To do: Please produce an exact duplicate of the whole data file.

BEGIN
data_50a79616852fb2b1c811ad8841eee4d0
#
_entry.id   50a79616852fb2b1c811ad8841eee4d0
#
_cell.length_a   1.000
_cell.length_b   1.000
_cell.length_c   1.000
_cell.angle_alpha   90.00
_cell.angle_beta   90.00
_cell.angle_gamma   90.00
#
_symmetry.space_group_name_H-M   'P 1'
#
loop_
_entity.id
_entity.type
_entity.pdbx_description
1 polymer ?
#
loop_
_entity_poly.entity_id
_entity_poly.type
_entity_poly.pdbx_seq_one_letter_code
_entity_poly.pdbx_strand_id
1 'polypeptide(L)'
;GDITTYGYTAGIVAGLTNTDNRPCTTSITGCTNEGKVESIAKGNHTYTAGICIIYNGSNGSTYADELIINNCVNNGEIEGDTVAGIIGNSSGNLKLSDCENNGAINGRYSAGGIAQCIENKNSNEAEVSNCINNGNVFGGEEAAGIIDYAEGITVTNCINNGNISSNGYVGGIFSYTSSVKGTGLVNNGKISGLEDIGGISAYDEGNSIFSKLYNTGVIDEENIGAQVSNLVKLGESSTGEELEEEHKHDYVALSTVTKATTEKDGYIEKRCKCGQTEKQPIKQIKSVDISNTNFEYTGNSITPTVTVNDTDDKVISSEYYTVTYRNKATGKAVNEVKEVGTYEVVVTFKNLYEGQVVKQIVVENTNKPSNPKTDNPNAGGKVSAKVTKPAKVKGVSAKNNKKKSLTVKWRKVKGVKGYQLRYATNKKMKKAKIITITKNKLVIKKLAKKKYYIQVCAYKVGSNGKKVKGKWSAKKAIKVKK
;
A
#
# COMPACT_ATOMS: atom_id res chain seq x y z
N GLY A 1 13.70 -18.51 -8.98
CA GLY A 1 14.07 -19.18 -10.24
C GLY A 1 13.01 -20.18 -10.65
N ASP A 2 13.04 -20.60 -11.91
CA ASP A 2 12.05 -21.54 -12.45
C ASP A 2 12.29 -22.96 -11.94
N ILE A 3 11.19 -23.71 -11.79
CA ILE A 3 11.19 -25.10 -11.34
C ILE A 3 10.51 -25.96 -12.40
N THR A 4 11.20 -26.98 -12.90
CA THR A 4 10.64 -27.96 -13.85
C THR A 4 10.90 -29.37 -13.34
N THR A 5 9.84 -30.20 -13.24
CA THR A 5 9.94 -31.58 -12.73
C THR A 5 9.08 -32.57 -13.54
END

data_50a79616852fb2b1c811ad8841eee4d0
#
_entry.id   50a79616852fb2b1c811ad8841eee4d0
#
_cell.length_a   1.000
_cell.length_b   1.000
_cell.length_c   1.000
_cell.angle_alpha   90.00
_cell.angle_beta   90.00
_cell.angle_gamma   90.00
#
_symmetry.space_group_name_H-M   'P 1'
#
loop_
_entity.id
_entity.type
_entity.pdbx_description
1 polymer ?
#
loop_
_entity_poly.entity_id
_entity_poly.type
_entity_poly.pdbx_seq_one_letter_code
_entity_poly.pdbx_strand_id
1 'polypeptide(L)'
;GDITTYGYTAGIVAGLTNTDNRPCTTSITGCTNEGKVESIAKGNHTYTAGICIIYNGSNGSTYADELIINNCVNNGEIEGDTVAGIIGNSSGNLKLSDCENNGAINGRYSAGGIAQCIENKNSNEAEVSNCINNGNVFGGEEAAGIIDYAEGITVTNCINNGNISSNGYVGGIFSYTSSVKGTGLVNNGKISGLEDIGGISAYDEGNSIFSKLYNTGVIDEENIGAQVSNLVKLGESSTGEELEEEHKHDYVALSTVTKATTEKDGYIEKRCKCGQTEKQPIKQIKSVDISNTNFEYTGNSITPTVTVNDTDDKVISSEYYTVTYRNKATGKAVNEVKEVGTYEVVVTFKNLYEGQVVKQIVVENTNKPSNPKTDNPNAGGKVSAKVTKPAKVKGVSAKNNKKKSLTVKWRKVKGVKGYQLRYATNKKMKKAKIITITKNKLVIKKLAKKKYYIQVCAYKVGSNGKKVKGKWSAKKAIKVKK
;
A
#
# COMPACT_ATOMS: atom_id res chain seq x y z
N GLY A 1 13.70 -18.51 -8.98
CA GLY A 1 14.07 -19.18 -10.24
C GLY A 1 13.01 -20.18 -10.65
N ASP A 2 13.04 -20.60 -11.91
CA ASP A 2 12.05 -21.54 -12.45
C ASP A 2 12.29 -22.96 -11.94
N ILE A 3 11.19 -23.71 -11.79
CA ILE A 3 11.19 -25.10 -11.34
C ILE A 3 10.51 -25.96 -12.40
N THR A 4 11.20 -26.98 -12.90
CA THR A 4 10.64 -27.96 -13.85
C THR A 4 10.90 -29.37 -13.34
N THR A 5 9.84 -30.20 -13.24
CA THR A 5 9.94 -31.58 -12.73
C THR A 5 9.08 -32.57 -13.54